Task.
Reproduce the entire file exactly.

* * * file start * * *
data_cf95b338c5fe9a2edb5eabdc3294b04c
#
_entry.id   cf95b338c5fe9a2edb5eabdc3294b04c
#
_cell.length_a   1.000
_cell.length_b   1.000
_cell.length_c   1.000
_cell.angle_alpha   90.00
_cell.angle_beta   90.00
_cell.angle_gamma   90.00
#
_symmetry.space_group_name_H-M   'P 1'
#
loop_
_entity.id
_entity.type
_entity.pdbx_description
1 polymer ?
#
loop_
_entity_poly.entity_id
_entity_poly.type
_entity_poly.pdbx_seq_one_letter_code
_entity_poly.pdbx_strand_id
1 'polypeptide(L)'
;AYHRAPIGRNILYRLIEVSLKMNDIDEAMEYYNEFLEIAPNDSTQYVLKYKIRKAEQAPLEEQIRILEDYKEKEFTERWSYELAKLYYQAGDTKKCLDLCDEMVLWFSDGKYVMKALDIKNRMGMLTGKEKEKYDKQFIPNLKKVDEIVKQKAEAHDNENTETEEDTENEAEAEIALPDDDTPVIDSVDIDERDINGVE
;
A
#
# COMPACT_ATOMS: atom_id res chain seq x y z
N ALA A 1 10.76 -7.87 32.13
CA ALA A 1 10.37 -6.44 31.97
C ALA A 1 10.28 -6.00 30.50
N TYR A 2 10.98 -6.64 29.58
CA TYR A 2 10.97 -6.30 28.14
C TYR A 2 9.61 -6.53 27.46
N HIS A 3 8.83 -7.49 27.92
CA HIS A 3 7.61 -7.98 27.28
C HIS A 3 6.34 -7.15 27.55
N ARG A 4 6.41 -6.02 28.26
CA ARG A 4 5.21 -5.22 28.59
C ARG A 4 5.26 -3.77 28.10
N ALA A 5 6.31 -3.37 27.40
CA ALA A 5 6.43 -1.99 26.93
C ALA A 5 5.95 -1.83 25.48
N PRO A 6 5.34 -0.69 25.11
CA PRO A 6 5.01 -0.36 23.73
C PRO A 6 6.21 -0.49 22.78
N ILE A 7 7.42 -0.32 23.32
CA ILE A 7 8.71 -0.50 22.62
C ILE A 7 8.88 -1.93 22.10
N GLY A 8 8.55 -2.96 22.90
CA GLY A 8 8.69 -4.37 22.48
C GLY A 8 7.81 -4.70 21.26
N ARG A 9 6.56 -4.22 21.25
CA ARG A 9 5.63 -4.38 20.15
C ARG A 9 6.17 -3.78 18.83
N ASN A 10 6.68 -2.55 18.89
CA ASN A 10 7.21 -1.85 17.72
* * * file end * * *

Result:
data_cf95b338c5fe9a2edb5eabdc3294b04c
#
_entry.id   cf95b338c5fe9a2edb5eabdc3294b04c
#
_cell.length_a   1.000
_cell.length_b   1.000
_cell.length_c   1.000
_cell.angle_alpha   90.00
_cell.angle_beta   90.00
_cell.angle_gamma   90.00
#
_symmetry.space_group_name_H-M   'P 1'
#
loop_
_entity.id
_entity.type
_entity.pdbx_description
1 polymer ?
#
loop_
_entity_poly.entity_id
_entity_poly.type
_entity_poly.pdbx_seq_one_letter_code
_entity_poly.pdbx_strand_id
1 'polypeptide(L)'
;AYHRAPIGRNILYRLIEVSLKMNDIDEAMEYYNEFLEIAPNDSTQYVLKYKIRKAEQAPLEEQIRILEDYKEKEFTERWSYELAKLYYQAGDTKKCLDLCDEMVLWFSDGKYVMKALDIKNRMGMLTGKEKEKYDKQFIPNLKKVDEIVKQKAEAHDNENTETEEDTENEAEAEIALPDDDTPVIDSVDIDERDINGVE
;
A
#
# COMPACT_ATOMS: atom_id res chain seq x y z
N ALA A 1 10.76 -7.87 32.13
CA ALA A 1 10.37 -6.44 31.97
C ALA A 1 10.28 -6.00 30.50
N TYR A 2 10.98 -6.64 29.58
CA TYR A 2 10.97 -6.30 28.14
C TYR A 2 9.61 -6.53 27.46
N HIS A 3 8.83 -7.49 27.92
CA HIS A 3 7.61 -7.98 27.28
C HIS A 3 6.34 -7.15 27.55
N ARG A 4 6.41 -6.02 28.26
CA ARG A 4 5.21 -5.22 28.59
C ARG A 4 5.26 -3.77 28.10
N ALA A 5 6.31 -3.37 27.40
CA ALA A 5 6.43 -1.99 26.93
C ALA A 5 5.95 -1.83 25.48
N PRO A 6 5.34 -0.69 25.11
CA PRO A 6 5.01 -0.36 23.73
C PRO A 6 6.21 -0.49 22.78
N ILE A 7 7.42 -0.32 23.32
CA ILE A 7 8.71 -0.50 22.62
C ILE A 7 8.88 -1.93 22.10
N GLY A 8 8.55 -2.96 22.90
CA GLY A 8 8.69 -4.37 22.48
C GLY A 8 7.81 -4.70 21.26
N ARG A 9 6.56 -4.22 21.25
CA ARG A 9 5.63 -4.38 20.15
C ARG A 9 6.17 -3.78 18.83
N ASN A 10 6.68 -2.55 18.89
CA ASN A 10 7.21 -1.85 17.72